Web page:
HKU investigators discover novel compound to treat methicillin-resistant Staphylococcus aureus infections
Scientists from the Department of Microbiology, The University of Hong Kong (HKU), recently discovered a compound called NP16, an inhibitor of dehydrosqualene desaturase, that is efficacious in treating Staphylococcus aureus infections.
Their recent study in mouse infection models demonstrated that when treated with the compound NP16, S. aureus showed increased susceptibility to killing by neutrophils and innate immune clearance. [mBio 2017, doi: https://doi.org/10.1128/mBio.01224-17]
In mice infected with S. aureus, treatment with NP16 resulted in significantly lower bacterial counts from harvested liver (p<0.05) and spleen (p<0.01) specimens vs treatment with vehicle control (phosphate buffered saline).
In vitro treatment of S. aureus with NP16 also resulted in reduction of the golden-coloured pigment produced by the microbe. Blocking the formation of this pigment significantly increased the susceptibility of the microbe to killing by exposure to 1.5 percent hydrogen peroxide.
NP16 was also shown to be non-toxic to various human cells, such as those coming from the lungs (A549 cell line), liver (Huh-7 cell line) and kidneys (293T and Vero cell lines).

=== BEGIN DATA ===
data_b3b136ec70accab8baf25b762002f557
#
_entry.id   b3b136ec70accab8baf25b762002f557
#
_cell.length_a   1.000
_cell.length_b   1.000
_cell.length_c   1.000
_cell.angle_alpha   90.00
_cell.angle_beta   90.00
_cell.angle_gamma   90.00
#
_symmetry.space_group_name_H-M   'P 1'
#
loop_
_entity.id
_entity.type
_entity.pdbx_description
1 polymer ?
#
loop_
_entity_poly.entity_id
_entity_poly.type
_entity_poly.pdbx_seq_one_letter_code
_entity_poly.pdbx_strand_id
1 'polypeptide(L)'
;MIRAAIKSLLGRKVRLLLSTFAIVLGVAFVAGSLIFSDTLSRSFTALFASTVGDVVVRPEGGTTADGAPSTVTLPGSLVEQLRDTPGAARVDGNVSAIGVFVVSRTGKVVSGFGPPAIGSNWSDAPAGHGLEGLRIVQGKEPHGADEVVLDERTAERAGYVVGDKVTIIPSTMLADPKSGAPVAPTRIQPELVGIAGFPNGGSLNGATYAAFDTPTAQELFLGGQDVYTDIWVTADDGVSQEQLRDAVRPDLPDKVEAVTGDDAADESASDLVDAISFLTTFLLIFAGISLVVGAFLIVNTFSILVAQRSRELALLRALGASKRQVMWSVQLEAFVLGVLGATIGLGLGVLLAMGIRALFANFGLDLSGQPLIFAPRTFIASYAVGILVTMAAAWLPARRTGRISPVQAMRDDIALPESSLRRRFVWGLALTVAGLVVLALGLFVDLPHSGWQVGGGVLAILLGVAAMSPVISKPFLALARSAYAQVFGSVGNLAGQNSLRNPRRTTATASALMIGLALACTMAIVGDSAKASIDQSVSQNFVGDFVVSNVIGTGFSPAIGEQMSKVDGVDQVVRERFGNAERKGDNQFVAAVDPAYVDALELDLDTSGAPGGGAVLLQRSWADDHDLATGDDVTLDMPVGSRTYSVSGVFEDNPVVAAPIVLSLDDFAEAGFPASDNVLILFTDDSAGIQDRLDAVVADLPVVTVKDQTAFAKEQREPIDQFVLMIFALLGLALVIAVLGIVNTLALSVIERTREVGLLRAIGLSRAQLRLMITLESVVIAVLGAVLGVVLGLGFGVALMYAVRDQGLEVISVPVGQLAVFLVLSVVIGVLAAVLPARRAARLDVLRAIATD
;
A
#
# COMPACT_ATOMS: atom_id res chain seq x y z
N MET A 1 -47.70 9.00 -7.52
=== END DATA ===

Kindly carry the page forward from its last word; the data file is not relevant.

“Compound NP16, a potent inhibitor of dehydrosqualene desaturase, disarms S. aureus, making the microbe susceptible to immune clearance and reducing drug resistance,” explained investigator Dr Richard Yi-Tsun Kao from the Department of Microbiology, HKU.
“Once synthesis of dehydrosqualene desaturase is inhibited, the microbe would not be capable of forming staphyloxanthin. Staphyloxanthin is a golden-coloured pigment contributing to the ability of S. aureus to resist killing by neutrophils and through the reactive oxygen species [ROS] pathway,” Kao added.
“Our platform enabled us to test the compound on human immune cells, ensuring its applicability in clinical practice in the future. Moreover, the compound specifically targets the enzyme of the microbe and would most probably not interfere with normal human metabolic processes,” commented Kao.
“We believe that it [dehydrosqualene desaturase] is a very important drug target to prevent resistance [to S. aureus], and we are hoping that this could be part of a drug development programme in Hong Kong or overseas in the near future,” he added.
Methicillin-resistant S. aureus (MRSA) infections in Hong Kong commonly occur in the hospital setting or in patients residing in long-term care facilities. Community-associated MRSA (CA-MRSA) infections have also been reported and can be transmitted through close contact or presence of skin lesions, such as cuts or abrasions. [http://www.chp.gov.hk/en/content/9/24/5392.html]
The study has been possible with the use of an automated high-throughput screening platform from the Chemical Genetics Unit of the Li Ka Shing Faculty of Medicine, HKU, which utilizes fully automated robotics technology optimized for cell-based screening assays.